The small rural hospital is getting some financial help, the CEO pointed out. CMH recently qualified for a $75,000 COVID-19 response grant from the state. The money is part of $50 million provided by Minnesota lawmakers to provide immediate emergency cash flow relief to health care organizations (including assisted living providers, clinics, health centers and hospitals), covering their highest-priority needs in the first few weeks of the COVID–19 outbreak.

"We will be using the $75,000 to purchase beds and related supplies and equipment to be able to support over 40 additional inpatient spaces as part of our surge planning," Breuer said.

Additionally, Breuer said, CMH qualified for some aid through the recently passed federal CARES Act that, among other things, provides financial assistance to small businesses that keep their workforce employed.

Not all area hospitals have retained their staffing levels.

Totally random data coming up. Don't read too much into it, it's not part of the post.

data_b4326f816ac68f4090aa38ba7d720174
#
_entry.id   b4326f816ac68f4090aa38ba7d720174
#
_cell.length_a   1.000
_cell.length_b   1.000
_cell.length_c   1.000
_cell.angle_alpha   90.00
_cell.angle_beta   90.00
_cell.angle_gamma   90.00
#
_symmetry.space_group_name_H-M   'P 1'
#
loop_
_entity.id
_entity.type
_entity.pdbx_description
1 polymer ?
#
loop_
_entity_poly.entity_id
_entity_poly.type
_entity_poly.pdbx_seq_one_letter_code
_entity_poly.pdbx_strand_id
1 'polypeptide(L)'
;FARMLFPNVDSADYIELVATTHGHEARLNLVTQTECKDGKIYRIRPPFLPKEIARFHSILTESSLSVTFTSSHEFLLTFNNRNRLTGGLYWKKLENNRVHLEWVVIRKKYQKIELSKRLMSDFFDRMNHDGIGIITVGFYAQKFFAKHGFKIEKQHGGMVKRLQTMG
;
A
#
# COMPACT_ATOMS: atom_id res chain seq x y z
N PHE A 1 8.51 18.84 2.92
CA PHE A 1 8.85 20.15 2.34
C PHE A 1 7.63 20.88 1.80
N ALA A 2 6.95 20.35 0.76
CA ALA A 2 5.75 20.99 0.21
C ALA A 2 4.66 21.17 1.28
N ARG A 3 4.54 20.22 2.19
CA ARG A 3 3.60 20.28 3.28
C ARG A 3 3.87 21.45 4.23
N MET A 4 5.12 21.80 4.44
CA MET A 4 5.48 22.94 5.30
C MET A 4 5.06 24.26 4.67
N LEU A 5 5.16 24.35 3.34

Earlier this month, Essentia Health officials reduced non-medical staffing employees by 500, as a result of decreased revenue across its facilities in Minnesota, Wisconsin and North Dakota. According to a press release, the health care company plans to redeploy the workforce "to best position Essentia Health to care for patients, while responding to the significant financial impacts caused by a reduction in services due to the pandemic." Additionally, St. Luke's Hospital in Duluth also announced March 25 that it was laying off seven employees considered non-essential, and temporarily cutting hours for workers in some areas.

Breuer said CMH is prepared to treat COVID-19 patients.

However, with only four respirators, the hospital will not be able to treat more than that number of the most sick patients.

That's OK. CMH and other regional health care facilities are planning for the surge together.

"We have been in discussions with St. Luke's about regionally coordinating care," Breuer said. "Patients requiring the presence of a pulmonologist and their care teams would be sent to St. Luke's, but we fully expect to treat a number of COVID-19 patients at all acuity ranges below that."

Breuer said they've been doing a lot of scenario planning, in Carlton County and across the region.